Friday, March 26, 2010

The age of radical intolerance; the firing of David Frum

Of all the articles I read about the health care bill, the best came from David Frum, not a liberal but a conservative who was a speechwriter for Bush. The article so persuasively scolds the Republicans and documents what they did wrong that it's worth copying it out in its entirety (italics mine).
Conservatives and Republicans today suffered their most crushing legislative defeat since the 1960s.

It’s hard to exaggerate the magnitude of the disaster. Conservatives may cheer themselves that they’ll compensate for today’s expected vote with a big win in the November 2010 elections. But:

(1) It’s a good bet that conservatives are over-optimistic about November – by then the economy will have improved and the immediate goodies in the healthcare bill will be reaching key voting blocs.

(2) So what? Legislative majorities come and go. This healthcare bill is forever. A win in November is very poor compensation for this debacle now.

So far, I think a lot of conservatives will agree with me. Now comes the hard lesson:

A huge part of the blame for today’s disaster attaches to conservatives and Republicans ourselves.

At the beginning of this process we made a strategic decision: unlike, say, Democrats in 2001 when President Bush proposed his first tax cut, we would make no deal with the administration. No negotiations, no compromise, nothing. We were going for all the marbles. This would be Obama’s Waterloo – just as healthcare was Clinton’s in 1994.

Only, the hardliners overlooked a few key facts: Obama was elected with 53% of the vote, not Clinton’s 42%. The liberal block within the Democratic congressional caucus is bigger and stronger than it was in 1993-94. And of course the Democrats also remember their history, and also remember the consequences of their 1994 failure.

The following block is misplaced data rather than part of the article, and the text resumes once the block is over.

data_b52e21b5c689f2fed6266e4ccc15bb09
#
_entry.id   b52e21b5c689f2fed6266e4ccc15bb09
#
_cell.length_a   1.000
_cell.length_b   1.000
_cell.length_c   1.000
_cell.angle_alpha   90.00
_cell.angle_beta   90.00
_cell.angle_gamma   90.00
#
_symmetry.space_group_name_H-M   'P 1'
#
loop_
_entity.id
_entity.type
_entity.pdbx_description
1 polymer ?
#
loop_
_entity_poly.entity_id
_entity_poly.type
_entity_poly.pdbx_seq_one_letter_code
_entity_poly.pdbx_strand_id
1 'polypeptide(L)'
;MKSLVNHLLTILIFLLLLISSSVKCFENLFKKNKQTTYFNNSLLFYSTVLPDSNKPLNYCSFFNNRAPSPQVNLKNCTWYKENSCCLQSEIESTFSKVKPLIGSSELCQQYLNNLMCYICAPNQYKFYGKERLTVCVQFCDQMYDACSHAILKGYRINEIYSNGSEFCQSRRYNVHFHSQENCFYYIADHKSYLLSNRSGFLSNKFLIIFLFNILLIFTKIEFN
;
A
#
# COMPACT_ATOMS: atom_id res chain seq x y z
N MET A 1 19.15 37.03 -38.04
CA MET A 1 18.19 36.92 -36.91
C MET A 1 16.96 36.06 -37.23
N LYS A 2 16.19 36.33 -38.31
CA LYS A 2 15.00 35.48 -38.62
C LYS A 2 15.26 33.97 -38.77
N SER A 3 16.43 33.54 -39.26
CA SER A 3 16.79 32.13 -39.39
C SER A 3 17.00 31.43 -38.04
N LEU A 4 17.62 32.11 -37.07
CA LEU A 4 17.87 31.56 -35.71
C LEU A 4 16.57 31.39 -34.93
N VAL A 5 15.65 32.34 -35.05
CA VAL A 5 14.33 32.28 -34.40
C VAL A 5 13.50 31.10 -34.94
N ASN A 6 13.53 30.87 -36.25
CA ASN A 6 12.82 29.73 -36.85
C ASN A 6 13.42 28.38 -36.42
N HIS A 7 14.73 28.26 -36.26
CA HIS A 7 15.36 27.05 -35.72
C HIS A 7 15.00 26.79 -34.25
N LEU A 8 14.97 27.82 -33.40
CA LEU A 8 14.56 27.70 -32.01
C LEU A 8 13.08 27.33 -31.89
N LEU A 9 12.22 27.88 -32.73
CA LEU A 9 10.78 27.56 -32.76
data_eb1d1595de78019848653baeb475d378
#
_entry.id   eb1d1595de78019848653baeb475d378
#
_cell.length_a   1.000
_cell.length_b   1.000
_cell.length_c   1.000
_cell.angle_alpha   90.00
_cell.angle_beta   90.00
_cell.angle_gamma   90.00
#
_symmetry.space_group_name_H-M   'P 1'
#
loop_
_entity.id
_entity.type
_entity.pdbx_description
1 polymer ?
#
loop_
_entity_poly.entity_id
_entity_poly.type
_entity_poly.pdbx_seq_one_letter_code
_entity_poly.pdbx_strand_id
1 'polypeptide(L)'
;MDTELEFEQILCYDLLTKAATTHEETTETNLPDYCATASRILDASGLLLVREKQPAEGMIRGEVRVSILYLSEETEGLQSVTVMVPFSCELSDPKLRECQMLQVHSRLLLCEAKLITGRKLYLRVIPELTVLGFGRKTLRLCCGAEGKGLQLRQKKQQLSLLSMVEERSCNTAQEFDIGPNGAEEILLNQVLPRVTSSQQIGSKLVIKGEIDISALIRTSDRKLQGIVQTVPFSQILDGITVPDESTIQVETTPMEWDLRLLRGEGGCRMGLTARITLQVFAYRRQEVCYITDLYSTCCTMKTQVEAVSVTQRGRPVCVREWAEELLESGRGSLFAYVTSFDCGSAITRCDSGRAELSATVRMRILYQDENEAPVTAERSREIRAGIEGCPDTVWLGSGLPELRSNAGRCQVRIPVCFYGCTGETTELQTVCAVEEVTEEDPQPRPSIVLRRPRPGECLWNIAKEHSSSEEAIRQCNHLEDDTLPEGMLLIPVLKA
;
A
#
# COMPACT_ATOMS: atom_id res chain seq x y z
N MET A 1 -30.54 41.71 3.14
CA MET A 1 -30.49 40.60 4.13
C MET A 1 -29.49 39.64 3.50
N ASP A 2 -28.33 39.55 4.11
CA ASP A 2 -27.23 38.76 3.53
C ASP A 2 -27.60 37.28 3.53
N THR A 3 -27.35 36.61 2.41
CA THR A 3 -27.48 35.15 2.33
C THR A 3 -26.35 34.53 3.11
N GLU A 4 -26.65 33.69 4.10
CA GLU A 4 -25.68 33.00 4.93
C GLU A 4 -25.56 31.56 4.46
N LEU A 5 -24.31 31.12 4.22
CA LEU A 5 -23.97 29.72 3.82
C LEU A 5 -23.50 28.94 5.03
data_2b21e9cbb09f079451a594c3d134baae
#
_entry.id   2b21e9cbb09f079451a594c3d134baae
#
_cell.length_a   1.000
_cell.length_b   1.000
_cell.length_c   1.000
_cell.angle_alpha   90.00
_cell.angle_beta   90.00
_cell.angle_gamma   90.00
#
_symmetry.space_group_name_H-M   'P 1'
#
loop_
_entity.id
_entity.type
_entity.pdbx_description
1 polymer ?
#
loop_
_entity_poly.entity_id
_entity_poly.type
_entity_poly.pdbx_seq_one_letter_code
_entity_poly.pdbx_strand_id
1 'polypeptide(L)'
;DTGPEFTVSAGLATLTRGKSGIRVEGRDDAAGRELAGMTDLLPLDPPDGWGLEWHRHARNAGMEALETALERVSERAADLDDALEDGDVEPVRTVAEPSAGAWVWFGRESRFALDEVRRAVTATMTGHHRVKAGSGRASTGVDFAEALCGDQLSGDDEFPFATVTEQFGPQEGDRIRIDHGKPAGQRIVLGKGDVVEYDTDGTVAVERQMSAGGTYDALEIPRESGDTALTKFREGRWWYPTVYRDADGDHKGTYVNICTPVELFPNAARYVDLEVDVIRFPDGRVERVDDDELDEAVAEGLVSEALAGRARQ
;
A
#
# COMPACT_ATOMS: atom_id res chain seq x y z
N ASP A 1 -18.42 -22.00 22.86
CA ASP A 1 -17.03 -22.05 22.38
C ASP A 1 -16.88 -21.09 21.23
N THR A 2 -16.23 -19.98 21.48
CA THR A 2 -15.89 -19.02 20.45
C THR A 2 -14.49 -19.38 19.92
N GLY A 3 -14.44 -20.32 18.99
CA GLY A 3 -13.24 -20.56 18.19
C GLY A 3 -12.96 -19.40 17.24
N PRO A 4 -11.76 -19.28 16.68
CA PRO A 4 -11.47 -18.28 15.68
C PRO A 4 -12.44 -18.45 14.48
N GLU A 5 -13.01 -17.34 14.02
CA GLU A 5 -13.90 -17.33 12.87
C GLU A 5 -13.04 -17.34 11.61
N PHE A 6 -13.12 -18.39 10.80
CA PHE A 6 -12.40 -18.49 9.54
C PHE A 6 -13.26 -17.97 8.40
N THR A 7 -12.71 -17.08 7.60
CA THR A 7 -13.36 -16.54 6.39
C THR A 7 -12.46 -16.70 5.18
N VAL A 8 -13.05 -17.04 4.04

This time, when we went for all the marbles, we ended with none.

Could a deal have been reached? Who knows? But we do know that the gap between this plan and traditional Republican ideas is not very big. The Obama plan has a broad family resemblance to Mitt Romney’s Massachusetts plan. It builds on ideas developed at the Heritage Foundation in the early 1990s that formed the basis for Republican counter-proposals to Clintoncare in 1993-1994.

Barack Obama badly wanted Republican votes for his plan. Could we have leveraged his desire to align the plan more closely with conservative views? To finance it without redistributive taxes on productive enterprise – without weighing so heavily on small business – without expanding Medicaid? Too late now. They are all the law.

No illusions please: This bill will not be repealed. Even if Republicans scored a 1994 style landslide in November, how many votes could we muster to re-open the “doughnut hole” and charge seniors more for prescription drugs? How many votes to re-allow insurers to rescind policies when they discover a pre-existing condition? How many votes to banish 25 year olds from their parents’ insurance coverage? And even if the votes were there – would President Obama sign such a repeal?

We followed the most radical voices in the party and the movement, and they led us to abject and irreversible defeat.

There were leaders who knew better, who would have liked to deal. But they were trapped. Conservative talkers on Fox and talk radio had whipped the Republican voting base into such a frenzy that deal-making was rendered impossible. How do you negotiate with somebody who wants to murder your grandmother? Or – more exactly – with somebody whom your voters have been persuaded to believe wants to murder their grandmother?